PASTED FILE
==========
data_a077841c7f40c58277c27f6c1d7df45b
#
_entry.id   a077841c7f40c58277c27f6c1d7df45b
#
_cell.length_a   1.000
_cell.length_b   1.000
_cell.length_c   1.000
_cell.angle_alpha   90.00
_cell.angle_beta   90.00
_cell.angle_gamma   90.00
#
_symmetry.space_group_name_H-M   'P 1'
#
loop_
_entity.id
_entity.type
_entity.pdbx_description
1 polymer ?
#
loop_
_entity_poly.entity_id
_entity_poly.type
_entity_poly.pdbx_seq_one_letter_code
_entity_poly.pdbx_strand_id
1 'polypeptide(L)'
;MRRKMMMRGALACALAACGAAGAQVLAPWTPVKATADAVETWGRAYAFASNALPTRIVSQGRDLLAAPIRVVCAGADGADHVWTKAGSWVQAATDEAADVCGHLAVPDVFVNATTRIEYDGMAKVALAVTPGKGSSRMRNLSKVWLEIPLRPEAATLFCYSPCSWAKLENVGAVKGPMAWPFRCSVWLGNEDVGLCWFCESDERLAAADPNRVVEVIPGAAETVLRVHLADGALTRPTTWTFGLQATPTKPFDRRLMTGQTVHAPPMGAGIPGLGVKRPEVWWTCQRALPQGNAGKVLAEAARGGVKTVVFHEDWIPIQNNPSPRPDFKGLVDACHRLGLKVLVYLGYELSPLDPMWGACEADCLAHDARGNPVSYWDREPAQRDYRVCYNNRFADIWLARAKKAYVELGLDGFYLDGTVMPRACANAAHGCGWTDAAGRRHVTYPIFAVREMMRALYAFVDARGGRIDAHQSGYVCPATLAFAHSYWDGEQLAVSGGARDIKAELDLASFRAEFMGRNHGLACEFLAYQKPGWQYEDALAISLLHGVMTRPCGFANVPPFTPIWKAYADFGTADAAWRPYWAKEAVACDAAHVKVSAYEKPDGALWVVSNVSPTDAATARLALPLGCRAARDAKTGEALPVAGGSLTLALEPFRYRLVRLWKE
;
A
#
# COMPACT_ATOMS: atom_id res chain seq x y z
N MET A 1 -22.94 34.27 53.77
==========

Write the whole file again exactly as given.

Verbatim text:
data_a077841c7f40c58277c27f6c1d7df45b
#
_entry.id   a077841c7f40c58277c27f6c1d7df45b
#
_cell.length_a   1.000
_cell.length_b   1.000
_cell.length_c   1.000
_cell.angle_alpha   90.00
_cell.angle_beta   90.00
_cell.angle_gamma   90.00
#
_symmetry.space_group_name_H-M   'P 1'
#
loop_
_entity.id
_entity.type
_entity.pdbx_description
1 polymer ?
#
loop_
_entity_poly.entity_id
_entity_poly.type
_entity_poly.pdbx_seq_one_letter_code
_entity_poly.pdbx_strand_id
1 'polypeptide(L)'
;MRRKMMMRGALACALAACGAAGAQVLAPWTPVKATADAVETWGRAYAFASNALPTRIVSQGRDLLAAPIRVVCAGADGADHVWTKAGSWVQAATDEAADVCGHLAVPDVFVNATTRIEYDGMAKVALAVTPGKGSSRMRNLSKVWLEIPLRPEAATLFCYSPCSWAKLENVGAVKGPMAWPFRCSVWLGNEDVGLCWFCESDERLAAADPNRVVEVIPGAAETVLRVHLADGALTRPTTWTFGLQATPTKPFDRRLMTGQTVHAPPMGAGIPGLGVKRPEVWWTCQRALPQGNAGKVLAEAARGGVKTVVFHEDWIPIQNNPSPRPDFKGLVDACHRLGLKVLVYLGYELSPLDPMWGACEADCLAHDARGNPVSYWDREPAQRDYRVCYNNRFADIWLARAKKAYVELGLDGFYLDGTVMPRACANAAHGCGWTDAAGRRHVTYPIFAVREMMRALYAFVDARGGRIDAHQSGYVCPATLAFAHSYWDGEQLAVSGGARDIKAELDLASFRAEFMGRNHGLACEFLAYQKPGWQYEDALAISLLHGVMTRPCGFANVPPFTPIWKAYADFGTADAAWRPYWAKEAVACDAAHVKVSAYEKPDGALWVVSNVSPTDAATARLALPLGCRAARDAKTGEALPVAGGSLTLALEPFRYRLVRLWKE
;
A
#
# COMPACT_ATOMS: atom_id res chain seq x y z
N MET A 1 -22.94 34.27 53.77